4 November 2007

Capitalism: At the Root of the “Climate Change” Problem

The following is a short commentary by a fellow wobbly from the Vancouver branch:

A recent BBC poll of 22,000 people in 21 different nations suggests that many individuals are prepared to make personal sacrifices in order to stop the effects of climate change. Evidently, four out of five respondents would make changes in their own lifestyles in an effort to stave off global warming. However, the question remains as to whether it is truly individuals at fault in this crisis and not those who control large industries.


Much has been said in recent years about what we ordinary people can do to help, but rarely is the finger pointed at the large companies who, with almost no accountability or ethics, continue to pollute with impunity. It seems as though even the most dedicated efforts by the people to recycle and conserve energy will amount to nothing if large industries remain driven only by profit with no regard for the damage they do. It seems quite strange to be encouraging the people to be more environmentally conscious while big businesses escape critique- despite being far more capable of causing great and lasting harm to the world.


The main reason for the lack of attention to the role of corporations in the global warming issue is that to question business' misuse of the earth raises awkward questions about the nature of capitalism itself. The fact of the matter is that one of the key features of capitalism is its undemocratic nature. Anyone who has ever worked will soon find that this economic system relies upon a strict hierarchy in order to function. This aspect of capitalism is so important to its defenders that they will stop at nothing to preserve it.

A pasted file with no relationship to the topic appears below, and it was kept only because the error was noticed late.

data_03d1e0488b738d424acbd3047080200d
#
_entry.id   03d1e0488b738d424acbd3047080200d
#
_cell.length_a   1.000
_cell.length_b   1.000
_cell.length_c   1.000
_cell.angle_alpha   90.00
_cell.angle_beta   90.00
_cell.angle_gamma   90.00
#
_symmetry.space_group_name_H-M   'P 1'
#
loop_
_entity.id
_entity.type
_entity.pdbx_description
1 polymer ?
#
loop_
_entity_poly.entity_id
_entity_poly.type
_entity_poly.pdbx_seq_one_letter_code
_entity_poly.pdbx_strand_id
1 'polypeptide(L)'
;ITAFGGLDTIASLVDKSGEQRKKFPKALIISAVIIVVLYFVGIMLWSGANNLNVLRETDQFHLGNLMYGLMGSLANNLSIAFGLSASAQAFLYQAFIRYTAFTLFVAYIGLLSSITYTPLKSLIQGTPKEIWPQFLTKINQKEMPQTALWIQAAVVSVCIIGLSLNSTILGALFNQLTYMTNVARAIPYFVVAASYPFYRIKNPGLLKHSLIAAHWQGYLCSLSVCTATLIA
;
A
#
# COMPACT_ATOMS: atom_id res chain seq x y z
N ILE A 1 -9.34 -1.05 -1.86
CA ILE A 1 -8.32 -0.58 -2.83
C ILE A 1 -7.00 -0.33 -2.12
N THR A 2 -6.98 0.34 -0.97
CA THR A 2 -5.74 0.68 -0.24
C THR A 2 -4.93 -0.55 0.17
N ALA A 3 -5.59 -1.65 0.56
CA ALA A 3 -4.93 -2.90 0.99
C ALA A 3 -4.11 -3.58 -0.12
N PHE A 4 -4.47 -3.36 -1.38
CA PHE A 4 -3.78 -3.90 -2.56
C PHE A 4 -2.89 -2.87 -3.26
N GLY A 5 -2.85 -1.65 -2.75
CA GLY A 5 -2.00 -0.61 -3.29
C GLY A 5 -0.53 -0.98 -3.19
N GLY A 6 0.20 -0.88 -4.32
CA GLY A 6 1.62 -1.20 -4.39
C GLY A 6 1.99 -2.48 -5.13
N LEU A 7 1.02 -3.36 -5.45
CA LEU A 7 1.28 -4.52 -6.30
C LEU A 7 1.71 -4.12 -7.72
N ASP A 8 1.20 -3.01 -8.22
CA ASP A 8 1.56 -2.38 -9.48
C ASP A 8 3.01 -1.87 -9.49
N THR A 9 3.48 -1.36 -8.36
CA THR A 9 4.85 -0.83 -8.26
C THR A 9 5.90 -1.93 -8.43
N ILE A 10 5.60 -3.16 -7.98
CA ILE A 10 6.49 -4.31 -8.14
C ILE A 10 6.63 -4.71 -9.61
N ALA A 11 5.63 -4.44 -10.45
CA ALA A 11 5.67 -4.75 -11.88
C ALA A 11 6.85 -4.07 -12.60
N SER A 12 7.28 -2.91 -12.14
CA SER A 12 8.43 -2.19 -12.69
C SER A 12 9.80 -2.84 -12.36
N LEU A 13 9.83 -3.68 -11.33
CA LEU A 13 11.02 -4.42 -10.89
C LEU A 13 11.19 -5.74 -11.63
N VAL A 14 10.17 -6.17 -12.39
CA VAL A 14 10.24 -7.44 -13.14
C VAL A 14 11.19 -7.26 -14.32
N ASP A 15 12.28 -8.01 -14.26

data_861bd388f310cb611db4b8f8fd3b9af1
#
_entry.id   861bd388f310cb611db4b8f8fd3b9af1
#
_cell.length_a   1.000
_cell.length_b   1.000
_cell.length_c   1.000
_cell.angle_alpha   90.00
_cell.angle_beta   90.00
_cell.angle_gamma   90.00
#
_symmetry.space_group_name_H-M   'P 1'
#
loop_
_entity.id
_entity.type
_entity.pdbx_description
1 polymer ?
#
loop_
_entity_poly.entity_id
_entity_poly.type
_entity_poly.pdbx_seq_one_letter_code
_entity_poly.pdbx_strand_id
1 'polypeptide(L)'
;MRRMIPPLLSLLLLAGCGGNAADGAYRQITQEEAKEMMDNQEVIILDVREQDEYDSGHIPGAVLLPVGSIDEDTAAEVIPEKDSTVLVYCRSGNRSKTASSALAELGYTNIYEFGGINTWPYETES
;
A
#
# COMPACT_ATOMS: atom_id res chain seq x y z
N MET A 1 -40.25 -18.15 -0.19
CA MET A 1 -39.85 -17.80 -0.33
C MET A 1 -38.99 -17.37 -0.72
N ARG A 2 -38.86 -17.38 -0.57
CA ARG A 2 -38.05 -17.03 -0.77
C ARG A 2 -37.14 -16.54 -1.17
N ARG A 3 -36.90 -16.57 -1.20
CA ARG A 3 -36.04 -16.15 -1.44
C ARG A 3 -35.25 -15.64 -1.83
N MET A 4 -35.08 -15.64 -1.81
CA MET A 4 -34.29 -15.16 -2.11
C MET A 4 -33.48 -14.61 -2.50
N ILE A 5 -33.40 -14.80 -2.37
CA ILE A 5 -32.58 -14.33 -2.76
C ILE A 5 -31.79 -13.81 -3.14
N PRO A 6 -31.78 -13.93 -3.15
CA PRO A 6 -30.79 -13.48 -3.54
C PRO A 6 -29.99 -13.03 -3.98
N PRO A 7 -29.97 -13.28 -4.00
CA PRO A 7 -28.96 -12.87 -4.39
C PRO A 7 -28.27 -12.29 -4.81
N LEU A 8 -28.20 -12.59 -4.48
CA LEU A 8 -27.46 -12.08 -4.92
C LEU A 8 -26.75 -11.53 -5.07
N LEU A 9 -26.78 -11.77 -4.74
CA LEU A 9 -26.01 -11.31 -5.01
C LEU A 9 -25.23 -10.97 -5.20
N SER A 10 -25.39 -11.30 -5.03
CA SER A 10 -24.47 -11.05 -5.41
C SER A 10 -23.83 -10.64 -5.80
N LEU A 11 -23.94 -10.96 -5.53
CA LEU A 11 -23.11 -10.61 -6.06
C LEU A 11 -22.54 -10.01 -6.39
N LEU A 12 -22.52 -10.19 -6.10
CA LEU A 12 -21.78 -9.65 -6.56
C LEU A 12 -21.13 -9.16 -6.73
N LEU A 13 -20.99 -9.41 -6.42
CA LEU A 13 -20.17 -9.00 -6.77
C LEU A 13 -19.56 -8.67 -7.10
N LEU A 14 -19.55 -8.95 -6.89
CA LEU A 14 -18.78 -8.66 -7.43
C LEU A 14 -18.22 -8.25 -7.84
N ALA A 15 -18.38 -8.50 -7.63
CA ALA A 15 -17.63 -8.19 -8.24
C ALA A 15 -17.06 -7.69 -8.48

Over two hundred years of labour struggles, state repression, and revolt have shown that nothing is more incongruous to the capitalist system than the idea of industry being held in common and run democratically. However, were such a scenario enacted it is certain that the current problems of industry despoiling the earth would be significantly lessened. After all, with ordinary people running their workplaces with the needs of themselves and others in mind rather than profit, it is evident that industry would take a far more “green” outlook.


The BBC said itself that many people around the world are aware of the problems of climate change and are willing to do something about it. If such people struggled to gain a democratic voice in their workplaces rather than merely buying into the easy route of ethical consumerism and personal lifestyle changes, the world would be in a far better state than it is now.


Source: http://news.bbc.co.uk/2/hi/in_depth/7075759.stm


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